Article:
There have been disreputable media barons through the years. William Randolph Hearst's outrageous activities are the subject of what has long been considered America's finest film, Citizen Kane. But the scale on which Rupert Murdoch has operated, his reach through a wide variety of media, his ceaseless crusade for his political agenda, exceeds these moguls of the past. As British journalist William Shawcross wrote in his 1992 biography, Murdoch, Murdoch positioned himself to be "an international Citizen Kane, with influence beyond imagining."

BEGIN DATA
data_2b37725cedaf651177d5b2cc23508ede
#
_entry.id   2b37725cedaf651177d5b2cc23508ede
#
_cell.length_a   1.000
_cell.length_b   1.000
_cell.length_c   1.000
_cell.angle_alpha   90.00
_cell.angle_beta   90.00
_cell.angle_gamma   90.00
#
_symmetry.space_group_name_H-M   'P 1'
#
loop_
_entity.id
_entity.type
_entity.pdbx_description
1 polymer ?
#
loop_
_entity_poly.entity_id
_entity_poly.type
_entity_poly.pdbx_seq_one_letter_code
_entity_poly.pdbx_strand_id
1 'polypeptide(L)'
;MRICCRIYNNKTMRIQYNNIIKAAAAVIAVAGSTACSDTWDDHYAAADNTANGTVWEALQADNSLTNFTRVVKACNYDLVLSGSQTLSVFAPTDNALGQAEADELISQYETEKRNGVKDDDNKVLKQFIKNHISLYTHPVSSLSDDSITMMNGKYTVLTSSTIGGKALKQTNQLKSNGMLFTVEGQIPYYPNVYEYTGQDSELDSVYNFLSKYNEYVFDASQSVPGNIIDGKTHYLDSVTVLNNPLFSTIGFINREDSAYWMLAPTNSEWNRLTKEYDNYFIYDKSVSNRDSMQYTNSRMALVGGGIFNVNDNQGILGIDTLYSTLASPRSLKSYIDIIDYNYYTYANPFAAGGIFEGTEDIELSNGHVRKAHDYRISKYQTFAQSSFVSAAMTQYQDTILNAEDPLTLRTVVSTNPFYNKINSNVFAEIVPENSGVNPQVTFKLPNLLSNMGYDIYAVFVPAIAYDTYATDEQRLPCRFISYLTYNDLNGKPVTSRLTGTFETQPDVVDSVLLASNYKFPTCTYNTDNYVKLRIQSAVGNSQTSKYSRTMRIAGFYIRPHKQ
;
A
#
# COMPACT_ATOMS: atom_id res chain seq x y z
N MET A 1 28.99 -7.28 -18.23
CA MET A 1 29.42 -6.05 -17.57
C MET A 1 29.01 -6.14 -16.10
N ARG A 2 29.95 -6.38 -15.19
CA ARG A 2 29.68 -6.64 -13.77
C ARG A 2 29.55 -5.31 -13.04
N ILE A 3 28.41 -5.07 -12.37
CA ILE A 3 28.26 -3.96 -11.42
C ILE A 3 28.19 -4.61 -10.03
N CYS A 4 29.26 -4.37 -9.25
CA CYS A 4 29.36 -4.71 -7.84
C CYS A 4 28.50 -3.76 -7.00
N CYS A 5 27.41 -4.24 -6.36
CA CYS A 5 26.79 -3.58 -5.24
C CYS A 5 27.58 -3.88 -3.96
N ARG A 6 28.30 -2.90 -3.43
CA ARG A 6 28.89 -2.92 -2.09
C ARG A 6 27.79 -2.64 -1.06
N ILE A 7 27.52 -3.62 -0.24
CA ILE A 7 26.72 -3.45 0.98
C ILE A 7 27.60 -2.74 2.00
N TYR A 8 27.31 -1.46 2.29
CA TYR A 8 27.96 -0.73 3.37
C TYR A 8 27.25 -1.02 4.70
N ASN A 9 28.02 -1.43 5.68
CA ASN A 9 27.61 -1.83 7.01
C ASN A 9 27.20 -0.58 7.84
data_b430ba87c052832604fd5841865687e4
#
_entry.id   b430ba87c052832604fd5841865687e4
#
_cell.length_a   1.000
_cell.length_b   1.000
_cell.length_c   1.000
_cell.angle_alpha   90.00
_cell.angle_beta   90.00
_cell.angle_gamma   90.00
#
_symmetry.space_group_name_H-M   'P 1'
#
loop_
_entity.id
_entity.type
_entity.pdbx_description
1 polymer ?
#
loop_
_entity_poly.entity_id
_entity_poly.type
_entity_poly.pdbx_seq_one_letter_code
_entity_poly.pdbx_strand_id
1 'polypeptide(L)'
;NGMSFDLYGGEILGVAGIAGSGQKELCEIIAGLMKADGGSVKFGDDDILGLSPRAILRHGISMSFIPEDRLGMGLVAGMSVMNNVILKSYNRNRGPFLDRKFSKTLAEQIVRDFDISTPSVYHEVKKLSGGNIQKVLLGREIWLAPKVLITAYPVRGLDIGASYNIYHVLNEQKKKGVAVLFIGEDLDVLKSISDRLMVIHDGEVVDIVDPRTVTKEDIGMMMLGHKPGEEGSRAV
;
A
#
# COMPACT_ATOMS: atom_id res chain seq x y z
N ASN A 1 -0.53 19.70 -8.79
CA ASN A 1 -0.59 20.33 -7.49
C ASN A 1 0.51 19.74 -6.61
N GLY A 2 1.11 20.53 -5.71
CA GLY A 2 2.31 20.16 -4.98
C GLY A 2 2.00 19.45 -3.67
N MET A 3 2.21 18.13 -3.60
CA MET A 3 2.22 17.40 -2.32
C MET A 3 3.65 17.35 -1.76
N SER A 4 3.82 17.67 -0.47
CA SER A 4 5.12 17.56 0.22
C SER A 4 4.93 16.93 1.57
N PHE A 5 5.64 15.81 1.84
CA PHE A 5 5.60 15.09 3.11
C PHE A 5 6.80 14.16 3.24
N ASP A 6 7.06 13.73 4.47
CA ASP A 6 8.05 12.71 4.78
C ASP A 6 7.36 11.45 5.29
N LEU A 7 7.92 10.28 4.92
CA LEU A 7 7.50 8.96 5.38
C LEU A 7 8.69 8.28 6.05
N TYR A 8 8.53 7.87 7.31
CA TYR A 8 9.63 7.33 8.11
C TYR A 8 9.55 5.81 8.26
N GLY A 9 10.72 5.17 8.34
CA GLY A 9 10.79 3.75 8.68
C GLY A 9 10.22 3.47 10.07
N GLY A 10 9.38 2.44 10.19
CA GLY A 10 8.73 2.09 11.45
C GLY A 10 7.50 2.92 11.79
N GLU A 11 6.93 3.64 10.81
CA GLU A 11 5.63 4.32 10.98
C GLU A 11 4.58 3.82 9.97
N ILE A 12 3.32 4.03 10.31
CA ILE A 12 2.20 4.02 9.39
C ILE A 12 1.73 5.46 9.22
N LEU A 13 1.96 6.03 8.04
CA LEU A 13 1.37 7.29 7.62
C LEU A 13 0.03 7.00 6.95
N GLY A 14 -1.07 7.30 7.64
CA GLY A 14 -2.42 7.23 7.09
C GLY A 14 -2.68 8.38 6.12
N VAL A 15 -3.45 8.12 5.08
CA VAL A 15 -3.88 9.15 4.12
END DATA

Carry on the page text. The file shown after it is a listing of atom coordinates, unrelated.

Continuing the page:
Will the scandal -- and especially the criminal investigations and governmental (at long last) inquiries -- bring Murdoch and his management circle down and lead to a break-up of his media empire? That would be a great outcome towards the goal of a free and independent media serving the public interest.